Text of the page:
The issues raised by Portland may be on the backburner here, but while this pandemic will eventually go away, the state mechanisms reared against it are likely to persist.
Media attention in the past week has been divided between alarmism about the government’s judicial reform intentions among the more serious elements of the mainstream press and massive coverage of the Quilmes vigilante pensioner in the more sensationalist, but perhaps the news from the United States should draw more attention to another aspect of this sphere – policing in times of coronavirus. A pandemic whose daily death toll has reached three digits here this week clearly calls for extreme measures but just how extreme? This is a question already being asked about Portland (Oregon) in a country with a far deadlier pandemic than ours (around 150,000 deaths and counting) – a potential constitutional crisis when Donald Trump overrides state authority and civil liberties to send in federal security agents in unmarked vehicles to quell the protests.
Nothing on that scale here as yet, of course, but as the title of a German film from half a century ago might remind us, Auch Zwerge haben klein angefangen – even dwarfs started small. The current focus on alleged police excesses is the case of Facundo Astudillo Castro, the youth missing for almost three months since being detained by police for violating quarantine in the Bahía Blanca area, but it is not the first – eight weeks ago a rash of police brutality in at least four provinces around the time of the George Floyd slaying in Minnesota prompted an editorial headlined “From Minneapolis to Chaco and beyond.” Now Portland revives these questions again.
The fate of Facundo Castro might not command the media dimensions of George Floyd or even Santiago Maldonado here three years ago but should it be ignored on that account? Not that the Maldonado case is the ideal model to follow – nobody is holding President Alberto Fernández directly responsible for the missing youth in the way that Maldonado’s death was laid at then-president Mauricio Macri’s door by some circles and in most ways that is healthy. While Maldonado’s disappearance and death was flagged as a human rights case, its timing a couple of months before the 2017 midterms contaminated the issue – the opposition perceived this tragedy as a potential game-changer for an election which Macri was on course to win in the one growth year of his presidency and their relative indifference to the shooting of the Mapuche youth Rafael Nahuel (where the security forces were far more clearly culpable) a month after the elections casts suspicions on the sincerity of some of the indignation aroused by the Maldonado case. But while we can do without all that political baggage today, nor should we go to the other extreme of ignoring alleged police brutality – a concern which should be shared by President Fernández and provincial governors as much as the general public.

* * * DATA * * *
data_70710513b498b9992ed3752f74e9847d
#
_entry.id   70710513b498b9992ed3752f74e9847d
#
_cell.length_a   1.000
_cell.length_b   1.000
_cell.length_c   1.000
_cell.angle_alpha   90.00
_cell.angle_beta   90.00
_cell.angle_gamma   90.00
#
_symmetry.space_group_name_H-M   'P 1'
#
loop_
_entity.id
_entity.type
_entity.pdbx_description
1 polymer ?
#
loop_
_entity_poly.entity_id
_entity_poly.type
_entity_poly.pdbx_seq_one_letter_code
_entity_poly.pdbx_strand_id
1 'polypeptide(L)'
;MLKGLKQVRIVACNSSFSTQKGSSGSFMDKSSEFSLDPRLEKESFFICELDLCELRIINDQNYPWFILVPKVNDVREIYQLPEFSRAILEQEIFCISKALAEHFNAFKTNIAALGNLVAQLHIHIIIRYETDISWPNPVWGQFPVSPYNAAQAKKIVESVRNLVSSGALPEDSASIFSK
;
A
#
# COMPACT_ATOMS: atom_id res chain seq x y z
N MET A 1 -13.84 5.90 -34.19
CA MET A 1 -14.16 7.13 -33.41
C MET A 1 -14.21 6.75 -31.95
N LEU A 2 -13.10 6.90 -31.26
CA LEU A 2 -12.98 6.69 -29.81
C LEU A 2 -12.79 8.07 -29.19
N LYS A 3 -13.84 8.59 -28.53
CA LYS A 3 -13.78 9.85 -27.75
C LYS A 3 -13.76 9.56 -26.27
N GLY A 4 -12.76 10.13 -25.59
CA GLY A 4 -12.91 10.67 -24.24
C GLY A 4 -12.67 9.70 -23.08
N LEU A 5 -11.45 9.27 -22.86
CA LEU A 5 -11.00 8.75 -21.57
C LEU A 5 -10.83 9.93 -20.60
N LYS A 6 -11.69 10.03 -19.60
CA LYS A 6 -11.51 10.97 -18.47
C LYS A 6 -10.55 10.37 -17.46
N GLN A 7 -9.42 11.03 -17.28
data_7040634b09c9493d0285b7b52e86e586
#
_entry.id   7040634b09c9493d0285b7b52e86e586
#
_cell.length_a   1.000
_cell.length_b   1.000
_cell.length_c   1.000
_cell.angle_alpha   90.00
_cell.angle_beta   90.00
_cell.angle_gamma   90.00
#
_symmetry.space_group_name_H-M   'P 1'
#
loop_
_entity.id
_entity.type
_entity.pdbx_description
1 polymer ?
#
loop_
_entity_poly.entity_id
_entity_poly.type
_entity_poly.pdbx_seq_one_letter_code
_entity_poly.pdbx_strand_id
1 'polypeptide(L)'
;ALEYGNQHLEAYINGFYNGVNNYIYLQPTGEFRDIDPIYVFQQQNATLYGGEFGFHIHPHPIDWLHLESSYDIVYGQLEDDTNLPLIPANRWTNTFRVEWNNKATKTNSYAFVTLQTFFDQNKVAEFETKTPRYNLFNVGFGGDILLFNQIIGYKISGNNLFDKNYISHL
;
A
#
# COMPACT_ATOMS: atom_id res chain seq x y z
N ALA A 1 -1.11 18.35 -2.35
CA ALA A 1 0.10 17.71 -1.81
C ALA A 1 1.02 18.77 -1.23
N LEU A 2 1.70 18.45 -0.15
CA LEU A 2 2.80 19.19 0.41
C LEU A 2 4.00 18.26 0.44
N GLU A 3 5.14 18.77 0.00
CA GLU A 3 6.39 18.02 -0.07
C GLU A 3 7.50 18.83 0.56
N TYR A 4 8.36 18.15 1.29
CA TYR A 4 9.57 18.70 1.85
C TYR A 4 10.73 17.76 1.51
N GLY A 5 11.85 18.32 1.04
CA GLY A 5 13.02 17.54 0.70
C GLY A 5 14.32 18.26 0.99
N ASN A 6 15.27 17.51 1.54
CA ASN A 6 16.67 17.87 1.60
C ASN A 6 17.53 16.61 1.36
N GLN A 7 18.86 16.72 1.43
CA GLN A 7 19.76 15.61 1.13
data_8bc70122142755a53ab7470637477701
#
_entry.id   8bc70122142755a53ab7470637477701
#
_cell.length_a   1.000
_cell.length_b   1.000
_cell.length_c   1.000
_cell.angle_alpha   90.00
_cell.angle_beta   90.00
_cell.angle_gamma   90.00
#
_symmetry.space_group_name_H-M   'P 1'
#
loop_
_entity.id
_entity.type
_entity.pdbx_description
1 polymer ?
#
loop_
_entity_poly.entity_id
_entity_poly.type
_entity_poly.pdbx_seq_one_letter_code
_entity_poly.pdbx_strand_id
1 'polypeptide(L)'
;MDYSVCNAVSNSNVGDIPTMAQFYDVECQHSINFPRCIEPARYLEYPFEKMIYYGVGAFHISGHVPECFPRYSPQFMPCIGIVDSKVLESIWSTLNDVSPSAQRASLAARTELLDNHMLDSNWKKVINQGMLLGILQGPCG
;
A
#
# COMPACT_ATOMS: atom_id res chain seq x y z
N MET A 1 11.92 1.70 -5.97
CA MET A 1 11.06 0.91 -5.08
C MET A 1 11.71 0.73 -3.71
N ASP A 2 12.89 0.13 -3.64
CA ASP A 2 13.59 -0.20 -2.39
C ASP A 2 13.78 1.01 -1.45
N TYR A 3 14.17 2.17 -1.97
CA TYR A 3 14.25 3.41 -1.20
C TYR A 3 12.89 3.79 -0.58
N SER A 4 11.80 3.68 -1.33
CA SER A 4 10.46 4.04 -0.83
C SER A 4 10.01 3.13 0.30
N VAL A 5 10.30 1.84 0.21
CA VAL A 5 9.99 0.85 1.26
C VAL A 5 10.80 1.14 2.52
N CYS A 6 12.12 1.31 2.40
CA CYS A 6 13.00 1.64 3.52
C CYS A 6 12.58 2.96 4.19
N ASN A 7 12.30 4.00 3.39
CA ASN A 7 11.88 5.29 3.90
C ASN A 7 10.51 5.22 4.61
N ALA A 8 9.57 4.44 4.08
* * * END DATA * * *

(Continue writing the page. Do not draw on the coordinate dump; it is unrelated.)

There is no lack of ingredients to toss into this editorial stew – along with Portland, Minneapolis and Astudillo Castro, the list of police victims two months ago is headed by Luis Espinoza, the La Matanza youth slain on his 18th birthday earlier this month, etc. – but at the same time we should not mix apples and oranges. Comparisons are indeed odious. When making them, it is obviously important to avoid presenting the two sides of the question as black and white but assuming each side to be as bad as the other is almost always equally fallacious. For example, the defence of human rights should never be equated with denial of the guerrilla violence preceding the 1976-1983 military dictatorship, but neither should that admission place it on a par with state terrorism either quantitatively or qualitatively – quantitatively because the dictatorship’s victims numbered many thousands and not the few hundred slain by guerrillas and qualitatively because while terrorists are terrorist by definition, the state is supposed to be the complete opposite. Corruption would be another example – its existence under the previous administration is now being exposed but nor does the evidence so far justify placing it on the same scale as what was orchestrated from the Federal Planning Ministry between 2007 and 2015.
But we digress – the issues raised by Portland may be on the backburner here but while this pandemic will eventually go away, the state mechanisms reared against it are likely to persist. These can never be allowed to include institutional violence.